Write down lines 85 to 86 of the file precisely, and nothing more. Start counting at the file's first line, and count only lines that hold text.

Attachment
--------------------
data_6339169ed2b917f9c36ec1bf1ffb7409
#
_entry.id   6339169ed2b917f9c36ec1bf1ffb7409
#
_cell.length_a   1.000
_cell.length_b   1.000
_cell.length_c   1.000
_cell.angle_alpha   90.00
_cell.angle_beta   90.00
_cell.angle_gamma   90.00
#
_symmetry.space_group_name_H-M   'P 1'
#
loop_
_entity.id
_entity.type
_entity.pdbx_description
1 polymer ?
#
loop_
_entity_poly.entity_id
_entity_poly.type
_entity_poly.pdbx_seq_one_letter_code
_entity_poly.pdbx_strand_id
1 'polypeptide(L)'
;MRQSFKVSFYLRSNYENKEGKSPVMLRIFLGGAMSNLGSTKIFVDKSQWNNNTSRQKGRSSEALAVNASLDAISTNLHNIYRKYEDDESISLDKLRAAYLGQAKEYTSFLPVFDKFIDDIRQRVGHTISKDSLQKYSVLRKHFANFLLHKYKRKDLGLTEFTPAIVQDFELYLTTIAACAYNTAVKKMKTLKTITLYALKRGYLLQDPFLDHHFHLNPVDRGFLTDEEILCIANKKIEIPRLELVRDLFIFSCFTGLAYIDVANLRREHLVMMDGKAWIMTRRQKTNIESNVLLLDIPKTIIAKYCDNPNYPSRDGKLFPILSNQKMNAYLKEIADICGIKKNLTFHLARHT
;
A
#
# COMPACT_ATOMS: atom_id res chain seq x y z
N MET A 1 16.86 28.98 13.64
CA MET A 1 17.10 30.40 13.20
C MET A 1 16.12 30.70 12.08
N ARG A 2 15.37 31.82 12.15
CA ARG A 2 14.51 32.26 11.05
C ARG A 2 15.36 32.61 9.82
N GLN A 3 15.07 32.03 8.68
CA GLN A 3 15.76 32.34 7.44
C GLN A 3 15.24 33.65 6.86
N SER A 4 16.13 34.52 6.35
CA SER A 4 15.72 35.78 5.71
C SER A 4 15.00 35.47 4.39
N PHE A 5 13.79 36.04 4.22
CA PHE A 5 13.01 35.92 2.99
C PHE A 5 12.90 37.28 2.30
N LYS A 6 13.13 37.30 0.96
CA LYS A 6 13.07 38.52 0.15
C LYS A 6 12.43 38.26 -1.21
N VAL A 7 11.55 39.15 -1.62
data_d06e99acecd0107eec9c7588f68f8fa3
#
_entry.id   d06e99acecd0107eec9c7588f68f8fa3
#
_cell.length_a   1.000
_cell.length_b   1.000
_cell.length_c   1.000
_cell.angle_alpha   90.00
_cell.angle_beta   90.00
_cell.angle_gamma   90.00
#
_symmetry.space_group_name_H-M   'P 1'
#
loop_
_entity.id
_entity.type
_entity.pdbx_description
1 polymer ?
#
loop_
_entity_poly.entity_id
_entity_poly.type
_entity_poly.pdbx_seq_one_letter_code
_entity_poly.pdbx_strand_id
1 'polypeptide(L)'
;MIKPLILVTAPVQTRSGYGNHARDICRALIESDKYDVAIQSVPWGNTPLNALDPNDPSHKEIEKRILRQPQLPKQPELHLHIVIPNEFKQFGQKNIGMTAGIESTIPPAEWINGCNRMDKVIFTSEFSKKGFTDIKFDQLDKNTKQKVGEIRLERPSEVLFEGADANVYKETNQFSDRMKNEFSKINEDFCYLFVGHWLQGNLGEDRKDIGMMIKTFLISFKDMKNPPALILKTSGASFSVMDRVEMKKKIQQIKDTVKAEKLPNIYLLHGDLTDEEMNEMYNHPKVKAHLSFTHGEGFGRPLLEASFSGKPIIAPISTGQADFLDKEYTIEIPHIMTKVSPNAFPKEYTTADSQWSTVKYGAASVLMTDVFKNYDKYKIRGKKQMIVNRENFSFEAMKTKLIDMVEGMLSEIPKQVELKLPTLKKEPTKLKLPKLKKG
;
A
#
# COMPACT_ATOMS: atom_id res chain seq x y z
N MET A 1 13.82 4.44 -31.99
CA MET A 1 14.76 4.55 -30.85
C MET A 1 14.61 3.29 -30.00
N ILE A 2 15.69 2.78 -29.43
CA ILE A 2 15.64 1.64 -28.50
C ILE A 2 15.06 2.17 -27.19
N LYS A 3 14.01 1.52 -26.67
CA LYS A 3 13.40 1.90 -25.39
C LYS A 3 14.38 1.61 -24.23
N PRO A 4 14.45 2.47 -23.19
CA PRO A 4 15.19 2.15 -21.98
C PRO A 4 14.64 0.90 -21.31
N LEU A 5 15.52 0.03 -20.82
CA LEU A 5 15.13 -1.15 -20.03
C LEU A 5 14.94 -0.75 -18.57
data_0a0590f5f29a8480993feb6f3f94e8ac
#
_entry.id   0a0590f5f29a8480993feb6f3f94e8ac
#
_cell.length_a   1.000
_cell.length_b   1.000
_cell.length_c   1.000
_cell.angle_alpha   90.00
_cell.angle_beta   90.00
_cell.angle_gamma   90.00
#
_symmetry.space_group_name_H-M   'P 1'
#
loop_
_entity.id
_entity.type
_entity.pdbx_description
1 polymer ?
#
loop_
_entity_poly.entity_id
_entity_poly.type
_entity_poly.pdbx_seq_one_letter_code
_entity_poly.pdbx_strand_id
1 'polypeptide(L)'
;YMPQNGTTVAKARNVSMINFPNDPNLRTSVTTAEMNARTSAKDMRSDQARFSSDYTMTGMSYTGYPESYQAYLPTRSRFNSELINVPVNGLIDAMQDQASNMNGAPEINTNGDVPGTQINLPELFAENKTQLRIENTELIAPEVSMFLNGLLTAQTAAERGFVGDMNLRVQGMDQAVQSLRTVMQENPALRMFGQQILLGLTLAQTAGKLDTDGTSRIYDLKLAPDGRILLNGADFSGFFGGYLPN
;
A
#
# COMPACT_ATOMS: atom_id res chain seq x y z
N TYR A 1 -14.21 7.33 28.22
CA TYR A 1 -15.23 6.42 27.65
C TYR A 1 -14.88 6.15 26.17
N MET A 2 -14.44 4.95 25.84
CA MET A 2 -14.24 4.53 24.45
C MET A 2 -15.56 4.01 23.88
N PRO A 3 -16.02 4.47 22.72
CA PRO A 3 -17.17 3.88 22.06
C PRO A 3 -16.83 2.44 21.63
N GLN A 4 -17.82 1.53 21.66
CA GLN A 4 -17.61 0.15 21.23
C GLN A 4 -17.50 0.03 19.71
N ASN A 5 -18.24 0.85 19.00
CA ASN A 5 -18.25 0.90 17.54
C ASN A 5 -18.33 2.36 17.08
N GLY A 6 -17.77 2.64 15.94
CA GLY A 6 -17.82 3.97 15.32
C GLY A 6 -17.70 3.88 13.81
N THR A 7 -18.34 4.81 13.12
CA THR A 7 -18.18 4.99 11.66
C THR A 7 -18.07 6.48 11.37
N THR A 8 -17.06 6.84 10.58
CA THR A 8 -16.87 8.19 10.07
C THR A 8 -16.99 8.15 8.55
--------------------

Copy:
C ILE A 2 15.06 2.17 -27.19
N LYS A 3 14.01 1.52 -26.67